Darwin’s parks and gardens provide a cool haven in the tropical capital city. As the climate heats up, we want to hear from you on how Darwin can create better green spaces.
Mindil Beach Markets, Mindil, Darwin, improving Darwin's parks

Mindil Beach sunset markets. Image: FiledImage via iStock.

Have you eaten green papaya salad at Mindil Beach sunset markets in Darwin? What about a walk through the Bicentennial Park on your way to the open-air cinema? Have you sat under a shady tree on a steamy Darwin day?

We’re improving Darwin’s parks and gardens so that they provide a cool haven in the tropical capital city.

The City of Darwin has more than 600 hectares of parks, gardens and foreshore areas under its care. These green spaces are the backdrop for family get-togethers, festivals, first dates and picnics with mates. They’re also important cool places as the climate changes.

The future looks hot for the Top End. Climate change projections for the Northern Territory show the number of days above 35°C could increase significantly by 2030. Darwin city will feel the full brunt of this, with the urban heat-island effect meaning that the inner city will be particularly hot in the future.

Better-designed parks and gardens have never been so important. Darwin city has more than 600 hectares, or 1480 acres, of green spaces including foreshores, gardens and parks. This works out to about 284 square meters of green space for every person in Darwin.

To improve these areas, city planners first need to understand how different user groups in Darwin interact with green spaces: how do their needs and preferences for amenities and benefits vary? That’s where our scientists come in.

How do you like your parks?

Our scientists are researching community needs for urban green space in Darwin. Dr John Gardner is the research lead on this project. John and his team want to know how different user groups in Darwin interact with green spaces.

Footy-kicking or picnicking. Wining and dining. Strolling or under-arm-bowling. He’s investigating how people’s needs and preferences for amenities vary.

cyclists, Darwin, Northern Territory, improving Darwin's parks

People cycling at sunset on Nightcliff foreshore in Darwin. Image: Geoff Whalan via Flickr.

“Public green space is so important. It helps reduce the temperature, improves health and well-being, helps make the city centre more liveable,” John said.

“We know that Darwin is hot and is going to get hotter. Trees are important and going to get more important. In the face of this increasing temperatures, green spaces come to the rescue!”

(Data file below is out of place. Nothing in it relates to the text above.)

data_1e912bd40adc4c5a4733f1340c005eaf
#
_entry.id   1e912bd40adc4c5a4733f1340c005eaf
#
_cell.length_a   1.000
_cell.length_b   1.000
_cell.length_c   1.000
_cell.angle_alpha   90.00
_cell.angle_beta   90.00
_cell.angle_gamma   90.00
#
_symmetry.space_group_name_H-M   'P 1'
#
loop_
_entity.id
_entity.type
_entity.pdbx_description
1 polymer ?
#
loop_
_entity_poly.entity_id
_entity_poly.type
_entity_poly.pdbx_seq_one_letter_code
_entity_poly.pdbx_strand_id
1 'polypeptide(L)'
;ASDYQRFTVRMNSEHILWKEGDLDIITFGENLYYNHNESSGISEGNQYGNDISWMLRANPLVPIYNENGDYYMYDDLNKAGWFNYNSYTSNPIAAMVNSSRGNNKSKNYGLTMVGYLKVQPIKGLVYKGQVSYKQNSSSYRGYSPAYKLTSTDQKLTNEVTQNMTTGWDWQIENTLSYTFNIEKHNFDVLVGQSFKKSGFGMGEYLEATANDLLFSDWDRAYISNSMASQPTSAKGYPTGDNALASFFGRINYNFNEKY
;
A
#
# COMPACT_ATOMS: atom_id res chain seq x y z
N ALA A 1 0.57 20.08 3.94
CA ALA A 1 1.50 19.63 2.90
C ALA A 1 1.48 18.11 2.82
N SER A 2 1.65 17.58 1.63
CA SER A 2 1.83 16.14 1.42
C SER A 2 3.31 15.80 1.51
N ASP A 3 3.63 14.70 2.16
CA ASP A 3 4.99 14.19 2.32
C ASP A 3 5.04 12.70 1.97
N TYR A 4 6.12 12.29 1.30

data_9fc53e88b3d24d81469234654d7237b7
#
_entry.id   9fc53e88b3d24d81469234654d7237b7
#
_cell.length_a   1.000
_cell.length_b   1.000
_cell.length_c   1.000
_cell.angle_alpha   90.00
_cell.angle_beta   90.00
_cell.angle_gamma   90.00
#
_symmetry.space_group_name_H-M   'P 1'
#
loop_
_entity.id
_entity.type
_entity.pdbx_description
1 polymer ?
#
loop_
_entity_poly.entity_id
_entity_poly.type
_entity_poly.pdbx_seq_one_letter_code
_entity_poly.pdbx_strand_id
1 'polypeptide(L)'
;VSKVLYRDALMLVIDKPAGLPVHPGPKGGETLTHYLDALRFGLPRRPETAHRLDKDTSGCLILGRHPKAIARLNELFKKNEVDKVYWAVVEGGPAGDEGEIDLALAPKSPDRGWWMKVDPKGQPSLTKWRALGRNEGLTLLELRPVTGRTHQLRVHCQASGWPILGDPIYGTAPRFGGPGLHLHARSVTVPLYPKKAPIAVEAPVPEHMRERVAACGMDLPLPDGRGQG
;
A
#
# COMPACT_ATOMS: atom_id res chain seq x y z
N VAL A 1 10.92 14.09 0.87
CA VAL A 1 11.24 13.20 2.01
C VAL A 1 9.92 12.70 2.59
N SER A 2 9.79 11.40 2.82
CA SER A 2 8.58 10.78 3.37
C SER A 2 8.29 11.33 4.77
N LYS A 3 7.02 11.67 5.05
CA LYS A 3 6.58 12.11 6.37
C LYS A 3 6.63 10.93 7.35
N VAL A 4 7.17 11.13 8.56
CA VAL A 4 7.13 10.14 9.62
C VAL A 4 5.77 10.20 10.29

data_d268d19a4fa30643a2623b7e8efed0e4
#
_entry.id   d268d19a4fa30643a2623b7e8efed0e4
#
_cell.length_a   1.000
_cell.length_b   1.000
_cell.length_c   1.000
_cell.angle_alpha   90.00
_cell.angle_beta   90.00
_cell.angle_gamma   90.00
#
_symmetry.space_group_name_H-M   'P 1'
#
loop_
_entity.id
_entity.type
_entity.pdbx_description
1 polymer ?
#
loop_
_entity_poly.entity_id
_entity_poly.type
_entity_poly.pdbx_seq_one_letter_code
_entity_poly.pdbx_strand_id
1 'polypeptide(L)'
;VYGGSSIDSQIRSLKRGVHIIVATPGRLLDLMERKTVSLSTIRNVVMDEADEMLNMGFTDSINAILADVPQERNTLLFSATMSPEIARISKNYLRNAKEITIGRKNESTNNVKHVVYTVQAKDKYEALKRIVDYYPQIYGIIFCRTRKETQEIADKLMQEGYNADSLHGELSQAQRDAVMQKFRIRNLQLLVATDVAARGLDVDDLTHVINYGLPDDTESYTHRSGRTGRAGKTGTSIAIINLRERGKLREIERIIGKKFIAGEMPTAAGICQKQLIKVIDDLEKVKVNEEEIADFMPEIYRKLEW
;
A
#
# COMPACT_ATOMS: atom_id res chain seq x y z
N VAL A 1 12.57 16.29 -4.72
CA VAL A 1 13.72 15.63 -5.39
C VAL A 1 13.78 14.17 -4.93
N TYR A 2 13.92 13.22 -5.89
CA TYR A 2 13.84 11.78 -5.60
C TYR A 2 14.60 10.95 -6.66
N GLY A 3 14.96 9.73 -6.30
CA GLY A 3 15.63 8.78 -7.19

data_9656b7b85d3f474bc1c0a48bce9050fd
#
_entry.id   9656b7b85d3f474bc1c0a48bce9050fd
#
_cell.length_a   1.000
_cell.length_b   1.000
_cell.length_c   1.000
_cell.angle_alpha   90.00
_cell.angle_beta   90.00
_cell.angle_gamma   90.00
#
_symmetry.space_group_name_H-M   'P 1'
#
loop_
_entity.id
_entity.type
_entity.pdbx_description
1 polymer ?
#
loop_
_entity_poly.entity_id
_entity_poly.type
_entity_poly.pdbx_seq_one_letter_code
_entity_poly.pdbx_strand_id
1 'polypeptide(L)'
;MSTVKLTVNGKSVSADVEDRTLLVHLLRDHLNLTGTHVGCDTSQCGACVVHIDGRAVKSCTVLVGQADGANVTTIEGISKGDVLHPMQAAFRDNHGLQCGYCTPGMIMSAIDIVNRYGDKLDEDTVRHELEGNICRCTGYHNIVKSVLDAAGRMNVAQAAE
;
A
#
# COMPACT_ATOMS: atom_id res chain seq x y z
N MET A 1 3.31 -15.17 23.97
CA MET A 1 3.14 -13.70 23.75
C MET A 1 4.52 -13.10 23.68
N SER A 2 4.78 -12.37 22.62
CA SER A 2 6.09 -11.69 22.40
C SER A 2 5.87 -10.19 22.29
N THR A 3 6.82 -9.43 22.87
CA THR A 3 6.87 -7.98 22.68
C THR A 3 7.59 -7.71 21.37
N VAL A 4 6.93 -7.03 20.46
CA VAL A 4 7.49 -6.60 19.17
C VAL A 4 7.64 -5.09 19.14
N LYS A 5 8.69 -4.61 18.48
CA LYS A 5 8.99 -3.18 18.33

But John said there are big gaps in our knowledge.

“For example, what trees do we plant that will withstand cyclones? What system do we put in place so green spaces in Darwin are more usable, more user-friendly?,” he said.

“We want to ask people how they use parks, what they want them for, what they like about the current parks, and what they’d like in the future.”

Darwin Festival, Northern Territory, Darwin, improving Darwin's parks

Darwin Festival 2016. Image: Tourism NT via Nick Pincott

How will this research help in improving Darwin’s parks?

The information John and his team gather will inform the development of green infrastructure strategies for Darwin. With more data, the strategies will be able reflect the diversity of community values and needs.

For instance, green spaces in Darwin can be re-designed to be more functional so that they can help people relax with friends and family, interact with nature, or find a place to exercise.

Want to get involved? It’s a walk in the park!

This study on improving Darwin’s parks will start soon and run for a few months. John will ideally be running group discussions in Darwin with people who use green spaces, but depending on the COVID-19 situation he might have to use an online survey instead.

He is holding a free webinar on Thursday, 25 February: Planning better green spaces for our communities.

This one-hour webinar will provide insights from projects and research from around Australia. It will focus on how green space can be planned for community benefits including adaption to climate change impacts. The discussion is relevant for planners, consultants, students, researchers and anyone with an interest in how to reflect diverse community values and preferences in urban greening strategies.

This project is a part of the Darwin Living Lab, a 10-year collaboration between the Australian and Northern Territory governments and the City of Darwin, under the Darwin City Deal.

Raintree Park, Darwin, improving Darwin's parks

Raintree Park, Darwin CBD. Image: Geoff Whalan via Flickr.

1 comments

  1. I know Darwin well. Plant trees or alternatives for shade. I thought that the council was already doing that? Years since I was there but I remember the city centre stinking hot.

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